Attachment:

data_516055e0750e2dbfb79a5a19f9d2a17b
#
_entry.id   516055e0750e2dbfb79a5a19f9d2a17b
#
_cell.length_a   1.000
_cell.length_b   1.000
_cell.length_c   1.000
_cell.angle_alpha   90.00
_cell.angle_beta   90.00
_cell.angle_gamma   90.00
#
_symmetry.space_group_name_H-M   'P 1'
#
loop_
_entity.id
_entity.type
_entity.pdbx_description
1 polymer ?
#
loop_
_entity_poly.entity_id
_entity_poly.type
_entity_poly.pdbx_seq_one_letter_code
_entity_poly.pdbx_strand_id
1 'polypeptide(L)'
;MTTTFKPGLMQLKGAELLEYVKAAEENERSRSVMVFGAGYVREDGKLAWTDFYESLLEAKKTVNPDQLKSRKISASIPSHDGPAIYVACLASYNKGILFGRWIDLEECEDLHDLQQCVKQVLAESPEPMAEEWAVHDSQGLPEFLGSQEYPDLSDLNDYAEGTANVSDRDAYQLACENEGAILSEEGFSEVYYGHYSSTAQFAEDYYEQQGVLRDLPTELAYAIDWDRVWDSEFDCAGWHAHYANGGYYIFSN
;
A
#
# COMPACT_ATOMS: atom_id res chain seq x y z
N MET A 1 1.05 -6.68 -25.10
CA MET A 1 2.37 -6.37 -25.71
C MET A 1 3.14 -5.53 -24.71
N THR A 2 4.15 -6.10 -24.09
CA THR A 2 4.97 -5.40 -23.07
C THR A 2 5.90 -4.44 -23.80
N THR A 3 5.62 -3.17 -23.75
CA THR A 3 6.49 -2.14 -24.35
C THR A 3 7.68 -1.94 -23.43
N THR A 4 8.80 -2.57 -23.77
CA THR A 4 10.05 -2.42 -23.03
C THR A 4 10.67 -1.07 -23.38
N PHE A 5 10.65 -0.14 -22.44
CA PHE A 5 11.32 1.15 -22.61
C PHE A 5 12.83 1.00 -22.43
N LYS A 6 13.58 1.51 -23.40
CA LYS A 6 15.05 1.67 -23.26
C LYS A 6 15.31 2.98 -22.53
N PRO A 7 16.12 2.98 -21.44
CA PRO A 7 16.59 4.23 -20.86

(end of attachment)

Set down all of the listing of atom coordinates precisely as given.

data_516055e0750e2dbfb79a5a19f9d2a17b
#
_entry.id   516055e0750e2dbfb79a5a19f9d2a17b
#
_cell.length_a   1.000
_cell.length_b   1.000
_cell.length_c   1.000
_cell.angle_alpha   90.00
_cell.angle_beta   90.00
_cell.angle_gamma   90.00
#
_symmetry.space_group_name_H-M   'P 1'
#
loop_
_entity.id
_entity.type
_entity.pdbx_description
1 polymer ?
#
loop_
_entity_poly.entity_id
_entity_poly.type
_entity_poly.pdbx_seq_one_letter_code
_entity_poly.pdbx_strand_id
1 'polypeptide(L)'
;MTTTFKPGLMQLKGAELLEYVKAAEENERSRSVMVFGAGYVREDGKLAWTDFYESLLEAKKTVNPDQLKSRKISASIPSHDGPAIYVACLASYNKGILFGRWIDLEECEDLHDLQQCVKQVLAESPEPMAEEWAVHDSQGLPEFLGSQEYPDLSDLNDYAEGTANVSDRDAYQLACENEGAILSEEGFSEVYYGHYSSTAQFAEDYYEQQGVLRDLPTELAYAIDWDRVWDSEFDCAGWHAHYANGGYYIFSN
;
A
#
# COMPACT_ATOMS: atom_id res chain seq x y z
N MET A 1 1.05 -6.68 -25.10
CA MET A 1 2.37 -6.37 -25.71
C MET A 1 3.14 -5.53 -24.71
N THR A 2 4.15 -6.10 -24.09
CA THR A 2 4.97 -5.40 -23.07
C THR A 2 5.90 -4.44 -23.80
N THR A 3 5.62 -3.17 -23.75
CA THR A 3 6.49 -2.14 -24.35
C THR A 3 7.68 -1.94 -23.43
N THR A 4 8.80 -2.57 -23.77
CA THR A 4 10.05 -2.42 -23.03
C THR A 4 10.67 -1.07 -23.38
N PHE A 5 10.65 -0.14 -22.44
CA PHE A 5 11.32 1.15 -22.61
C PHE A 5 12.83 1.00 -22.43
N LYS A 6 13.58 1.51 -23.40
CA LYS A 6 15.05 1.67 -23.26
C LYS A 6 15.31 2.98 -22.53
N PRO A 7 16.12 2.98 -21.44
CA PRO A 7 16.59 4.23 -20.86